In August 1997, Ward Weaver III, twice divorced, rented a house at 2507 South Beavercreek Road in Oregon City. Weaver’s 12-year-old daughter, Mallori, hung out with two school friends: 12-year-old Ashley Pond, and 13-year-old Miranda Gaddis. The three school friends were members of the same school dance class, and Weaver’s daughter had regular sleepovers with Pond, Gaddis, and other friends at the Weaver house.

The neighborhood girls walked past Weaver’s house toward their school bus stop, and sometimes Weaver even gave Pond a lift to school when she was running late or missed the bus.

In late 2001, Pond accused Weaver of attempting to rape her in his house. And while the incident was reported to police, no charges were filed. That summer, Pond had lived in the Weaver home to escape her own chaotic home life. Tragically, Pond and Gaddis had both endured sexual assault in their homes — Pond from her father, Gaddis from her mother’s boyfriend.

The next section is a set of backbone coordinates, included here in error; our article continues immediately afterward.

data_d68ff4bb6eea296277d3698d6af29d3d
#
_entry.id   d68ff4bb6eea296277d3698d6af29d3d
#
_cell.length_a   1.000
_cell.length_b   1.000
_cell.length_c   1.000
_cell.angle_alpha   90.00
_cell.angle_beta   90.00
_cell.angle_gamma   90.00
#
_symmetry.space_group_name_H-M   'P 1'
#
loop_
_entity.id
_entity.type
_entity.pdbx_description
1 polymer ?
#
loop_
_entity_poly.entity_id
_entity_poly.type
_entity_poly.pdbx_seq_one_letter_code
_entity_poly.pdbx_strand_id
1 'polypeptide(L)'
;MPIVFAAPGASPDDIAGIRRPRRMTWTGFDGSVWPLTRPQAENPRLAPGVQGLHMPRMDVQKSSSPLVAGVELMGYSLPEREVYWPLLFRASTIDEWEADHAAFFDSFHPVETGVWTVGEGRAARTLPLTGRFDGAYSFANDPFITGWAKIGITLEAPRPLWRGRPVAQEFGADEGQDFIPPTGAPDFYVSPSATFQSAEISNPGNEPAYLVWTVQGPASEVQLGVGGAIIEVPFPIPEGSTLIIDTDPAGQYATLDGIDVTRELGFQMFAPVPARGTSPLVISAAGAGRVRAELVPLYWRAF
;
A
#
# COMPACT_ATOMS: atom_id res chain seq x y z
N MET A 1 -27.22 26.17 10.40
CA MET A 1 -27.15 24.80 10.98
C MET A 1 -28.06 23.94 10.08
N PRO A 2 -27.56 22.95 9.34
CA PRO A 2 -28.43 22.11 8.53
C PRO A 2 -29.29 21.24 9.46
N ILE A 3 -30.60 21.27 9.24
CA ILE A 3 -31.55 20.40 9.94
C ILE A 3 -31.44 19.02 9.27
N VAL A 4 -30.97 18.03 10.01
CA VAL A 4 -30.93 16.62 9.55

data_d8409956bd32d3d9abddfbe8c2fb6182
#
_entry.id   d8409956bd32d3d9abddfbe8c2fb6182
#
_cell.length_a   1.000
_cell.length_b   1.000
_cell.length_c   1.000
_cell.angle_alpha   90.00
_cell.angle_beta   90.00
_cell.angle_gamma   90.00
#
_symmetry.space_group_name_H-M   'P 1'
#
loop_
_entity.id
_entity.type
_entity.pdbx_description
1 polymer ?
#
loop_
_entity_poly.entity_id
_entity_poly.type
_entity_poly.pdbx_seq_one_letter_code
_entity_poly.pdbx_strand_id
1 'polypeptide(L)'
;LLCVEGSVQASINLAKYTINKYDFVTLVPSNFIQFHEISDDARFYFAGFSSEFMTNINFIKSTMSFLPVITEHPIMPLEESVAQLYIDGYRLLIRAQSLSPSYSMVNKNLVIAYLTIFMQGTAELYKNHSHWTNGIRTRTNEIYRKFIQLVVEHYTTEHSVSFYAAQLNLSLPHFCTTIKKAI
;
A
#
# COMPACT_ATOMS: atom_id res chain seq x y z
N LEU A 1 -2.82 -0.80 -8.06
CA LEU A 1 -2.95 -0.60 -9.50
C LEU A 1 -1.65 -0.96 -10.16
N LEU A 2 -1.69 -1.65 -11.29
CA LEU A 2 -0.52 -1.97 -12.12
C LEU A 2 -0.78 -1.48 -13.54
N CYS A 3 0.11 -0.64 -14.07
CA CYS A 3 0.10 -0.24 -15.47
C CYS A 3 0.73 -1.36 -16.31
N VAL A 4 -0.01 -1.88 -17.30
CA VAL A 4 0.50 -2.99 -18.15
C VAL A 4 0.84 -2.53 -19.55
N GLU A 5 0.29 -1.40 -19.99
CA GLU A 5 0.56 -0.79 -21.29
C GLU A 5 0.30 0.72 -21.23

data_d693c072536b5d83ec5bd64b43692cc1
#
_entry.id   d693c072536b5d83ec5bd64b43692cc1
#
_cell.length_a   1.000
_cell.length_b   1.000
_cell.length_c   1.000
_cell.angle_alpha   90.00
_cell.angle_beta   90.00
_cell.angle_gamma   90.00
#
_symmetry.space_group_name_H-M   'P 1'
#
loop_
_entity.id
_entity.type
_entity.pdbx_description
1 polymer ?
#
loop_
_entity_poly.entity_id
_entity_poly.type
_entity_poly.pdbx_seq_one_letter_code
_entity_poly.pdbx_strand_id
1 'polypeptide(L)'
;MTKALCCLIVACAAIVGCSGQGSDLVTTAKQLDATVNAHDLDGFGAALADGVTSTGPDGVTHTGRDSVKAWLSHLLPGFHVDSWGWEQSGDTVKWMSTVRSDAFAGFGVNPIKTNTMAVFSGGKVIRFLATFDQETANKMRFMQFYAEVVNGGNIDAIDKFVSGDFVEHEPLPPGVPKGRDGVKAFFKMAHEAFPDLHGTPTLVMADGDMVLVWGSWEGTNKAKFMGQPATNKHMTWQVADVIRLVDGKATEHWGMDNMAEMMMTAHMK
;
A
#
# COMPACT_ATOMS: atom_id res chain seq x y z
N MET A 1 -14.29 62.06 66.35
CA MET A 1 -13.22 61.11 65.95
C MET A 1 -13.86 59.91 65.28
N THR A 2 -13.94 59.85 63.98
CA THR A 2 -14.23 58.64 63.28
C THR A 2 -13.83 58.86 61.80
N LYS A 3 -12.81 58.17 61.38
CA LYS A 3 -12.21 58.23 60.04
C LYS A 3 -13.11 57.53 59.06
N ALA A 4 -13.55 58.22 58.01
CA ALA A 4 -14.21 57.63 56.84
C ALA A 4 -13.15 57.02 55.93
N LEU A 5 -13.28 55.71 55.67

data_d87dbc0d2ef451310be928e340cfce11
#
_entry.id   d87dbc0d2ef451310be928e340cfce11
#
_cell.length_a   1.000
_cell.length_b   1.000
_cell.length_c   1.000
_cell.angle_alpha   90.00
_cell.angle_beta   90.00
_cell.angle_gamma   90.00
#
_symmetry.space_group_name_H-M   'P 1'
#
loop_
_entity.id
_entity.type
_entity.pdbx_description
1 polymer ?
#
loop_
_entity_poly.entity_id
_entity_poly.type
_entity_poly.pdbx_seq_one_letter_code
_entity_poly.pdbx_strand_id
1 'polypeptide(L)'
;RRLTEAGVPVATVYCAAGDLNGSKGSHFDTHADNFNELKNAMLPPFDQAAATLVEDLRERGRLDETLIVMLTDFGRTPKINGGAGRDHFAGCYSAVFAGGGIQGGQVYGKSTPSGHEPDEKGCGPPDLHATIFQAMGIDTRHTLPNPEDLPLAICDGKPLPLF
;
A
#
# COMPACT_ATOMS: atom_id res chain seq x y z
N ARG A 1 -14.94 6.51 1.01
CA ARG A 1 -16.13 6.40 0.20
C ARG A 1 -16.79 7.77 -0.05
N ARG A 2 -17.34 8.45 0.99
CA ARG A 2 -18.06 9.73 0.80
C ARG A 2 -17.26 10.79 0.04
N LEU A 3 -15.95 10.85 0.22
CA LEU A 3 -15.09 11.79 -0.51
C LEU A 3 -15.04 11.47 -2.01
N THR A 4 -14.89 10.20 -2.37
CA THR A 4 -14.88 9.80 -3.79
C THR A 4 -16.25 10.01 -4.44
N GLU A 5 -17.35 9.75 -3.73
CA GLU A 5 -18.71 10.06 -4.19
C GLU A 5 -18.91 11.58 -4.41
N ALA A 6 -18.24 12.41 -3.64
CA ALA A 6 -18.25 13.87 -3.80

On Jan. 9, 2002, Pond disappeared into thin air while walking to the bus stop. Media crews swarmed the street as weeks passed without her return, and the FBI entered the case. Meanwhile, investigators learned the criminal history of the man living at the top of the street, including violence against his two ex-wives. On January 23, a media crew interviewed girls waiting at the bus stop — including Miranda Gaddis.

Then, on March 8, 2002, Gaddis herself vanished. The girl’s disappearance drew national media attention and even an episode of Unsolved Mysteries.

Ward Weaver III Unravels

Ward Weaver Interview

YouTubeWard Weaver III gives an interview to the local news station while walking atop the concrete slab where he buried one of the missing girls.